J.J. Goldberg

A Year After Cast Lead: On One Hand, on the Other

By J.J. Goldberg

This past week marked the anniversary of Operation Cast Lead, the Israeli incursion into Gaza last year. Here are two ways of looking at it. One says it marked a turning point in the moral vision of Israeli society. The other says it was successful in reducing terrorism and saving Israeli lives.

The first one comes in an essay by human-rights lawyer Michael Sfard. It’s published on Coteret, a progressive Israeli blog, mostly press round-up in translation, that reports regularly on things you wish you didn’t have to know. The second is a year-end report released December 30 by the Shin Bet security service on the dramatic decline in Palestinian terror attacks in the past year, as summarized in Maariv. (The original is in Hebrew only — I’ve translated the numbers.) At the end is a link to a strong analysis describing the trade-off between protecting Israeli lives from terrorism, on one hand, and building the trust necessary to move toward peace.

Here are a few key excerpts from the Michael Sfard essay on Coteret:

Looking back, Operation Cast Lead was a turning point in the way Israeli society expresses its values. There, in besieged Gaza Strip, we exposed ourselves to a crystal-clear, shameless, and unmasked truth that we had thus far avoided by using repression and self-deceit methods that became more complex and clever with every war and operation we waged. Like that macho man who grew tired of pretending he was politically correct and angrily yelled at his wife to go back to the kitchen, we came out of the closet. We are who we are and we are proud of it!

For three weeks, during Operation Cast Lead, we sent fighter jets to drop bombs on one of the world’s most densely populated areas. We aimed our guns at clearly civilian targets. We used [white?]phosphorous bombs. We deliberately and systematically demolished thousands of private houses and public buildings, and all the while we maintained a tight siege on the Gaza Strip, preventing civilians who wanted to from fleeing the war zone. We did not erect a temporary refugee camp for them. We did not create a humanitarian no-mans’-land corridor for them. We did not spare hospitals, food repositories, or even UN aid agencies’ buildings. At the same time, we did not express fake regret. We did not argue we made tragic mistakes…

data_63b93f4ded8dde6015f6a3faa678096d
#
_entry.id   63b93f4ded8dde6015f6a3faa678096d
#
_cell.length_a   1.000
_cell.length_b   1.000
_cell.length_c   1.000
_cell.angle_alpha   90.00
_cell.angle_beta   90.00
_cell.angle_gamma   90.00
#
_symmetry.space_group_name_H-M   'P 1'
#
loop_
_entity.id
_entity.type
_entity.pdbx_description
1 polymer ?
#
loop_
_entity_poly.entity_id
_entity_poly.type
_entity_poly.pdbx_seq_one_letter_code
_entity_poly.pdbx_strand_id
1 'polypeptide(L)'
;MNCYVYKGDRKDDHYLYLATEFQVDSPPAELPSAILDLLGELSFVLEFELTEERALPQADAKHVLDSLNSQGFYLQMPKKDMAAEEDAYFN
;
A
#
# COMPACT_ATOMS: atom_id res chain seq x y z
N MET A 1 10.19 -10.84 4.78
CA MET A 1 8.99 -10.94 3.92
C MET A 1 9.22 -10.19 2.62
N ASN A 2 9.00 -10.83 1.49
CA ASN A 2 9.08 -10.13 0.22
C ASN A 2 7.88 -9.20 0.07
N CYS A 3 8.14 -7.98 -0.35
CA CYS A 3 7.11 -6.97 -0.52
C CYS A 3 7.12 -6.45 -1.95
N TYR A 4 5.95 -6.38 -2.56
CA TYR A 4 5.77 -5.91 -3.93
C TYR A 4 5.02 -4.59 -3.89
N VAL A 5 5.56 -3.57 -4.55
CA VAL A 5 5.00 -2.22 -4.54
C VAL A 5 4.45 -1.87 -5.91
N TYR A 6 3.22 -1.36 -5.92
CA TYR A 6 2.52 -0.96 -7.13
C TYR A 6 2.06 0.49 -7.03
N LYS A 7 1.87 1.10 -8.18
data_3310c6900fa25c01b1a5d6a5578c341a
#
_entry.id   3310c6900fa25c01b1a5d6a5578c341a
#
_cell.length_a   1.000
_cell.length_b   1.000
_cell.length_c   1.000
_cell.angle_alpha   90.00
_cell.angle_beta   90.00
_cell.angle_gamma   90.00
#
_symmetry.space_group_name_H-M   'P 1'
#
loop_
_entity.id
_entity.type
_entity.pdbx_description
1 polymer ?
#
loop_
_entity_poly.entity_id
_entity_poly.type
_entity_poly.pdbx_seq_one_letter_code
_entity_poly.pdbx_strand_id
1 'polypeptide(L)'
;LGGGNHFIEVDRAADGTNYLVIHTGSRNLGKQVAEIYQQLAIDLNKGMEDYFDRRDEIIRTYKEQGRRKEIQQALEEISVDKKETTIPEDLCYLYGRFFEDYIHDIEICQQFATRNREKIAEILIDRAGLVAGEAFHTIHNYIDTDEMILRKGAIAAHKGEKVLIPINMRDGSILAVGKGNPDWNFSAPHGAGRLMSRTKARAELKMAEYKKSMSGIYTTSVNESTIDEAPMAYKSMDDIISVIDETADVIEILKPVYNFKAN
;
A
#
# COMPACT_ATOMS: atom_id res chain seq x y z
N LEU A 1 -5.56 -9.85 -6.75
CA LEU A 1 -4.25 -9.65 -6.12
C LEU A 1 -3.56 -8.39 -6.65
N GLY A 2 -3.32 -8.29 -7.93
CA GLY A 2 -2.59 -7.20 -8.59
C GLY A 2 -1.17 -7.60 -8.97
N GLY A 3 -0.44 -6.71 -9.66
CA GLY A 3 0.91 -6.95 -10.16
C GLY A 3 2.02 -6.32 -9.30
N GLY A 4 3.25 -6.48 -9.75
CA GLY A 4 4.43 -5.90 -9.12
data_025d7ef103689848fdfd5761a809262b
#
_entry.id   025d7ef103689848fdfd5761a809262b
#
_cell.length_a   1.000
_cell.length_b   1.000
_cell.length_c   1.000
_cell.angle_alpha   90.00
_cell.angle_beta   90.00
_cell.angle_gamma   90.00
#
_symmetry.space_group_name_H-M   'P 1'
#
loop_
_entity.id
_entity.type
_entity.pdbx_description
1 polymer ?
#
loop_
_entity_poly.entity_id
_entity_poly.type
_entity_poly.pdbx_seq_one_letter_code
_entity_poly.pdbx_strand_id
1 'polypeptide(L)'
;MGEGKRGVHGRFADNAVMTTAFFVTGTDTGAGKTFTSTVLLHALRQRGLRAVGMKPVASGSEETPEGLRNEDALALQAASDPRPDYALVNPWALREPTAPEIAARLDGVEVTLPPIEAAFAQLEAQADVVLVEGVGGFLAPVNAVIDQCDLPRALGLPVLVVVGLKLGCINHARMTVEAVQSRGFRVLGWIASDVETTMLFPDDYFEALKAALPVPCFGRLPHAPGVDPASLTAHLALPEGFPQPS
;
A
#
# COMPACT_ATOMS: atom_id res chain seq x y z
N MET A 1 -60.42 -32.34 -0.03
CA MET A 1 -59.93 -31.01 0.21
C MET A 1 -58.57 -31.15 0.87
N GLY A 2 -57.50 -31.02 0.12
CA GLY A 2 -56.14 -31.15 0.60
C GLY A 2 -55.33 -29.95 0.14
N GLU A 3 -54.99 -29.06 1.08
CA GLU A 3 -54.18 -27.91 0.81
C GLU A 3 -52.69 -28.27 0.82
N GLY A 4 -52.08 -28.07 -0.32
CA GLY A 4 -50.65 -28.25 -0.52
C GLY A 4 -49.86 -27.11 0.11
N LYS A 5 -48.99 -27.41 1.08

Operation Cast Lead was our second war of independence. In the first, we freed ourselves of 2,000 years of living under and being oppressed by foreign regimes. In the second, we broke the shackles of Jewish morality and heritage that were shoved down our throats for years. We liberated ourselves of the ancient Jewish ban against killing the innocent with the evil, from the self-evident lessons and inevitable insights we should have reached of the our collective experience as a downtrodden nation that was denied its own civil rights, that was silenced, knocked down, downgraded, and treated as subhuman. Yes, we violated some of those rules in the past, but we did not even reveal that to ourselves.

Now, on the other hand, here are the key points in the Shin Bet report, as reported by Ofer Buchbut in Maariv:

The General Security Service [i.e. Shin Bet - jjg] published a year-end report yesterday on terrorism, which showed “a significant decline in the scope of Palestinian terrorism.”

  • 15 Israelis were killed in Palestinian attacks, nine of them during Cast Lead itself, versus 36 during 2008.
  • 234 Israelis were wounded in Palestinian attacks, 185 of them during Cast Lead, versus 679 in 2008.
  • 455 rockets were fired at Israel, 406 of them during Cast Lead, versus 2,048 rockets in 2008, a drop of almost 75%.
  • No suicide attacks inside Israel in 2009. This is the first year since 1992 during which there were no Palestinian suicide attacks.

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Permalink | | Share | Email | Print | Filed under: Shin Bet, Reut Institute, Palestinian terrorism, Operation Cast Lead, Israel and morality




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